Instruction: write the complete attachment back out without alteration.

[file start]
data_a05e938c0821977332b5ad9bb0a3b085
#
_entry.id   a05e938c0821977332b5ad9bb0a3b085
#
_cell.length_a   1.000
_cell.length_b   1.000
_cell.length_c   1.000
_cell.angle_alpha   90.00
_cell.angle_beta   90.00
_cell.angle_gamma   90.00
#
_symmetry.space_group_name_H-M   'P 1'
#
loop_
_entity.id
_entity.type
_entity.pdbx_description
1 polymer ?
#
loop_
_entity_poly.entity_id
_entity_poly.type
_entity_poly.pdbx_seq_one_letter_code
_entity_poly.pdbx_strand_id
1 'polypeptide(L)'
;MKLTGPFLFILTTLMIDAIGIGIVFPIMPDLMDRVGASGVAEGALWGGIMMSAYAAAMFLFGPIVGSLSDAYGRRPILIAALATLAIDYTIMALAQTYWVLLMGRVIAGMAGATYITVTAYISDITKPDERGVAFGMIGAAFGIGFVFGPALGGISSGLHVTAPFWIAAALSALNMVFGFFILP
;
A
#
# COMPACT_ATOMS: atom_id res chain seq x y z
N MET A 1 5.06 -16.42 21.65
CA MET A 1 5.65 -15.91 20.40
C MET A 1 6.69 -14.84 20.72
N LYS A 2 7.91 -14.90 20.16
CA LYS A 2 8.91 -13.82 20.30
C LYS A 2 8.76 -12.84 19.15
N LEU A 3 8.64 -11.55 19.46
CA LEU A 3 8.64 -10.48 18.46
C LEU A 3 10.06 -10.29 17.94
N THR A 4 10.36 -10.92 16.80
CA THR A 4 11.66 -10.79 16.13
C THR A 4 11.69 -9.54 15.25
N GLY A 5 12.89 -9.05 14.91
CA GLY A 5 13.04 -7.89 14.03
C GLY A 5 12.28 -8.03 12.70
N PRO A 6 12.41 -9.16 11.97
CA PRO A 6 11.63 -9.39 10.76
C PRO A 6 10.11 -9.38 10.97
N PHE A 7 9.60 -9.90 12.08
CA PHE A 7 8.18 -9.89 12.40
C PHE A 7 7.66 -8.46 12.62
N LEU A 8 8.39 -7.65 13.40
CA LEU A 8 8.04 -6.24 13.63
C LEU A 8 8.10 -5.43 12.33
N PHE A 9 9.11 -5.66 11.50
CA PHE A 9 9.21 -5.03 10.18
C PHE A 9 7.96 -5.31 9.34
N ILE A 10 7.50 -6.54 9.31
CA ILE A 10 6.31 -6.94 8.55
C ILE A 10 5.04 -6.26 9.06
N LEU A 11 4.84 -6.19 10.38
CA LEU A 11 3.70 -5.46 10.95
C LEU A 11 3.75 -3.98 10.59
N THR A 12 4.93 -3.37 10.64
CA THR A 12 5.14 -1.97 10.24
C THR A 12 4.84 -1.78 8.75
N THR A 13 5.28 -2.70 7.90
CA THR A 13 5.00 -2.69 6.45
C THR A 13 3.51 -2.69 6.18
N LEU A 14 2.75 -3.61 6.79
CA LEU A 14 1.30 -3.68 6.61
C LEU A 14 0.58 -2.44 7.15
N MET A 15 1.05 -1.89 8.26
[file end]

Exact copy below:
data_a05e938c0821977332b5ad9bb0a3b085
#
_entry.id   a05e938c0821977332b5ad9bb0a3b085
#
_cell.length_a   1.000
_cell.length_b   1.000
_cell.length_c   1.000
_cell.angle_alpha   90.00
_cell.angle_beta   90.00
_cell.angle_gamma   90.00
#
_symmetry.space_group_name_H-M   'P 1'
#
loop_
_entity.id
_entity.type
_entity.pdbx_description
1 polymer ?
#
loop_
_entity_poly.entity_id
_entity_poly.type
_entity_poly.pdbx_seq_one_letter_code
_entity_poly.pdbx_strand_id
1 'polypeptide(L)'
;MKLTGPFLFILTTLMIDAIGIGIVFPIMPDLMDRVGASGVAEGALWGGIMMSAYAAAMFLFGPIVGSLSDAYGRRPILIAALATLAIDYTIMALAQTYWVLLMGRVIAGMAGATYITVTAYISDITKPDERGVAFGMIGAAFGIGFVFGPALGGISSGLHVTAPFWIAAALSALNMVFGFFILP
;
A
#
# COMPACT_ATOMS: atom_id res chain seq x y z
N MET A 1 5.06 -16.42 21.65
CA MET A 1 5.65 -15.91 20.40
C MET A 1 6.69 -14.84 20.72
N LYS A 2 7.91 -14.90 20.16
CA LYS A 2 8.91 -13.82 20.30
C LYS A 2 8.76 -12.84 19.15
N LEU A 3 8.64 -11.55 19.46
CA LEU A 3 8.64 -10.48 18.46
C LEU A 3 10.06 -10.29 17.94
N THR A 4 10.36 -10.92 16.80
CA THR A 4 11.66 -10.79 16.13
C THR A 4 11.69 -9.54 15.25
N GLY A 5 12.89 -9.05 14.91
CA GLY A 5 13.04 -7.89 14.03
C GLY A 5 12.28 -8.03 12.70
N PRO A 6 12.41 -9.16 11.97
CA PRO A 6 11.63 -9.39 10.76
C PRO A 6 10.11 -9.38 10.97
N PHE A 7 9.60 -9.90 12.08
CA PHE A 7 8.18 -9.89 12.40
C PHE A 7 7.66 -8.46 12.62
N LEU A 8 8.39 -7.65 13.40
CA LEU A 8 8.04 -6.24 13.63
C LEU A 8 8.10 -5.43 12.33
N PHE A 9 9.11 -5.66 11.50
CA PHE A 9 9.21 -5.03 10.18
C PHE A 9 7.96 -5.31 9.34
N ILE A 10 7.50 -6.54 9.31
CA ILE A 10 6.31 -6.94 8.55
C ILE A 10 5.04 -6.26 9.06
N LEU A 11 4.84 -6.19 10.38
CA LEU A 11 3.70 -5.46 10.95
C LEU A 11 3.75 -3.98 10.59
N THR A 12 4.93 -3.37 10.64
CA THR A 12 5.14 -1.97 10.24
C THR A 12 4.84 -1.78 8.75
N THR A 13 5.28 -2.70 7.90
CA THR A 13 5.00 -2.69 6.45
C THR A 13 3.51 -2.69 6.18
N LEU A 14 2.75 -3.61 6.79
CA LEU A 14 1.30 -3.68 6.61
C LEU A 14 0.58 -2.44 7.15
N MET A 15 1.05 -1.89 8.26